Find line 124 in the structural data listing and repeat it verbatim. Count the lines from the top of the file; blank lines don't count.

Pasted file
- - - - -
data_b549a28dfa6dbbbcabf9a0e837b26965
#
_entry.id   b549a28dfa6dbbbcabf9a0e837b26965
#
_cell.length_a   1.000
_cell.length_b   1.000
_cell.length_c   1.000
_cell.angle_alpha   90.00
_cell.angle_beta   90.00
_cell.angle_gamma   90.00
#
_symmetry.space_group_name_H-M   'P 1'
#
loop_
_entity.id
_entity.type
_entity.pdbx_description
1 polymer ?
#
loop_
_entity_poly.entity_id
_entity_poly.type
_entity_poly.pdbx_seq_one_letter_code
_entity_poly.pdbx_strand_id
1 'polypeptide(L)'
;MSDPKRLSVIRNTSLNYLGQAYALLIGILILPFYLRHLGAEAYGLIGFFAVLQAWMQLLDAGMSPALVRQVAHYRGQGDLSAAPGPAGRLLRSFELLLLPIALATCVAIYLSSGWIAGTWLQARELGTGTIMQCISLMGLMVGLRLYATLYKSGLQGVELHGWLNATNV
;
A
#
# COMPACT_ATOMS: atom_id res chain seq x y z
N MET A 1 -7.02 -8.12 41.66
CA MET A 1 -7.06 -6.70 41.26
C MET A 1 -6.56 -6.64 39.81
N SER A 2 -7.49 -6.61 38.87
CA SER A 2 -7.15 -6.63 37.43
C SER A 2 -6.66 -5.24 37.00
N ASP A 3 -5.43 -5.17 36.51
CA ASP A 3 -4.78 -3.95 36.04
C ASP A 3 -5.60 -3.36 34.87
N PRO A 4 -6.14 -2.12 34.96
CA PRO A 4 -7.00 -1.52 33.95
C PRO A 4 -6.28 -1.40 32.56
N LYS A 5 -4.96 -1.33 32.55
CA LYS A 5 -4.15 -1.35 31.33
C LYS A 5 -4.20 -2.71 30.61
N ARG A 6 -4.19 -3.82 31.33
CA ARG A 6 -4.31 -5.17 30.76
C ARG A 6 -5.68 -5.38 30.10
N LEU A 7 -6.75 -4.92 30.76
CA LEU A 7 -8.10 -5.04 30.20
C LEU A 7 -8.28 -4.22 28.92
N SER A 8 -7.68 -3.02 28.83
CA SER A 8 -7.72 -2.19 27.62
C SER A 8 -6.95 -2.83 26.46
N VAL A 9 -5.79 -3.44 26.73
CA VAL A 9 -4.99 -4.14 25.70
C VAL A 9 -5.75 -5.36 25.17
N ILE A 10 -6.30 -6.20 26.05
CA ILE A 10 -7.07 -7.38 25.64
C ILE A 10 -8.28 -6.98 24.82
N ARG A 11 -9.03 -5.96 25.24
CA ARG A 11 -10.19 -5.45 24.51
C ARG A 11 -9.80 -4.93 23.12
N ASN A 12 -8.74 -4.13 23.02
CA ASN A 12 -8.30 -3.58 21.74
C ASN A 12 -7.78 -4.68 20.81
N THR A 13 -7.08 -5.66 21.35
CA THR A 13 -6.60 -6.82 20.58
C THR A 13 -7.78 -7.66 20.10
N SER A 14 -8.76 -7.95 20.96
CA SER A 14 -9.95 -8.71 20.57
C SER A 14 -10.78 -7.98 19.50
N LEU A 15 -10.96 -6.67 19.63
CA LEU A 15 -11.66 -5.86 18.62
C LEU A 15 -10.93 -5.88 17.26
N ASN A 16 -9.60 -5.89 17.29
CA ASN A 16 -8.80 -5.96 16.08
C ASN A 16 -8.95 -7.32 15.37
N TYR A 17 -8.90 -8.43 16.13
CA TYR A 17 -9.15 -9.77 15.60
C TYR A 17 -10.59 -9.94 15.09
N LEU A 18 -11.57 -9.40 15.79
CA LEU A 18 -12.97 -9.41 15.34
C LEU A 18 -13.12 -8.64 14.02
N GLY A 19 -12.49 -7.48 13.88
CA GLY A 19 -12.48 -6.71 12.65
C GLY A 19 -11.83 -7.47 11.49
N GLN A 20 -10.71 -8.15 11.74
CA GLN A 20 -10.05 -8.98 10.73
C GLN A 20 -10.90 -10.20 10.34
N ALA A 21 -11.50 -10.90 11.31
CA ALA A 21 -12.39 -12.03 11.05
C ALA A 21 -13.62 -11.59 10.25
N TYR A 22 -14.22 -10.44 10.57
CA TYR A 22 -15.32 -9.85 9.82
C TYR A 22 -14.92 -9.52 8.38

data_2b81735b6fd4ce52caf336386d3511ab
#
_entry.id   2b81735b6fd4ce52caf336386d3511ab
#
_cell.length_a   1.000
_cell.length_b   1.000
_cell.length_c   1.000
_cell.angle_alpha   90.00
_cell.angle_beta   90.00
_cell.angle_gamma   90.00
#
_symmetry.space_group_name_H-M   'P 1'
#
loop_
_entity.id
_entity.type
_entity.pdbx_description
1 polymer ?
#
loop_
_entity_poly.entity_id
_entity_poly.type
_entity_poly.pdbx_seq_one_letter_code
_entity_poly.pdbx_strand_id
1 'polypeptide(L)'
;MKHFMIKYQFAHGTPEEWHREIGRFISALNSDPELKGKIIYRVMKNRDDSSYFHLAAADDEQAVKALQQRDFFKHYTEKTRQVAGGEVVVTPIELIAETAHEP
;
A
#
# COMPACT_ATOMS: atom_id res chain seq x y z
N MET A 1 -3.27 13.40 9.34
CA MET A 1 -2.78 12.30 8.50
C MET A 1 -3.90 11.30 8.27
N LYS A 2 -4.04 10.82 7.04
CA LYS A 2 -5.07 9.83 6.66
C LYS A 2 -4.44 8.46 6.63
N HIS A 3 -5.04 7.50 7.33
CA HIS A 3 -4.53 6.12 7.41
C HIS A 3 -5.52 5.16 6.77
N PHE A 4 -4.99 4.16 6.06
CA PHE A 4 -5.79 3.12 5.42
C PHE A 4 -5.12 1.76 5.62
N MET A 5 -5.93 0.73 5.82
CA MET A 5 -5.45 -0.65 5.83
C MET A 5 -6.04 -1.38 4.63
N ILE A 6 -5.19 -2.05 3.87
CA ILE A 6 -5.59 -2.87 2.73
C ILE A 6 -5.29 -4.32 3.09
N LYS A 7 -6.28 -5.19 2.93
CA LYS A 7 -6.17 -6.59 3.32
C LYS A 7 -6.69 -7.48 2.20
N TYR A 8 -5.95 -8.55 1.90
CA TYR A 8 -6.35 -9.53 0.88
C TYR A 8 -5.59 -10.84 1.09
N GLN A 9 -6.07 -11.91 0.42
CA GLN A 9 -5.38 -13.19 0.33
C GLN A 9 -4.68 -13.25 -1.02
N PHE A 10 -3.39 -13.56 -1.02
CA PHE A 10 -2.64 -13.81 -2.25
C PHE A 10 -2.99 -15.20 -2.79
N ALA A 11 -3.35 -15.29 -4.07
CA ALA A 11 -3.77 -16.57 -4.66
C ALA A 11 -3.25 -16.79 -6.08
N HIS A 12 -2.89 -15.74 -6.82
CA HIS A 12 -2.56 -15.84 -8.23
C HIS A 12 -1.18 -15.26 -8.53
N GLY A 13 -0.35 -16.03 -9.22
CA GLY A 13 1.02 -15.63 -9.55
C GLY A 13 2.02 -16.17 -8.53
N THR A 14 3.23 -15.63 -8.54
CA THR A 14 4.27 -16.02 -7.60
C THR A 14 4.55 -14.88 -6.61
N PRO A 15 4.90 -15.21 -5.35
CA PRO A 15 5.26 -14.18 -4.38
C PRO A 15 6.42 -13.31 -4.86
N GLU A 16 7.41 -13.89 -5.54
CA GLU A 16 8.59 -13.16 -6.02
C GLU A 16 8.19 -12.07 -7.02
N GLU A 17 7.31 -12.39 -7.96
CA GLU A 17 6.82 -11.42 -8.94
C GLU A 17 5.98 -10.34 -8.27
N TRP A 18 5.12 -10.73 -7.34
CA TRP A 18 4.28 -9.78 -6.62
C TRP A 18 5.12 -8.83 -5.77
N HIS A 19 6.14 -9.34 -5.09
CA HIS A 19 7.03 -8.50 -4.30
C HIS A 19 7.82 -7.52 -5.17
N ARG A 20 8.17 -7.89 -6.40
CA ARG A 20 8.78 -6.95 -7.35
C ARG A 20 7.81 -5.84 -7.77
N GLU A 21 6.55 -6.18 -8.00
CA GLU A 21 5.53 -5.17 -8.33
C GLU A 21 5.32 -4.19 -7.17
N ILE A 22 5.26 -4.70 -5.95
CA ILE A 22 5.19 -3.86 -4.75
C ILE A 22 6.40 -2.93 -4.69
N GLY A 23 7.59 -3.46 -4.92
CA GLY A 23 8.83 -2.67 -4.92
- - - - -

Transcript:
A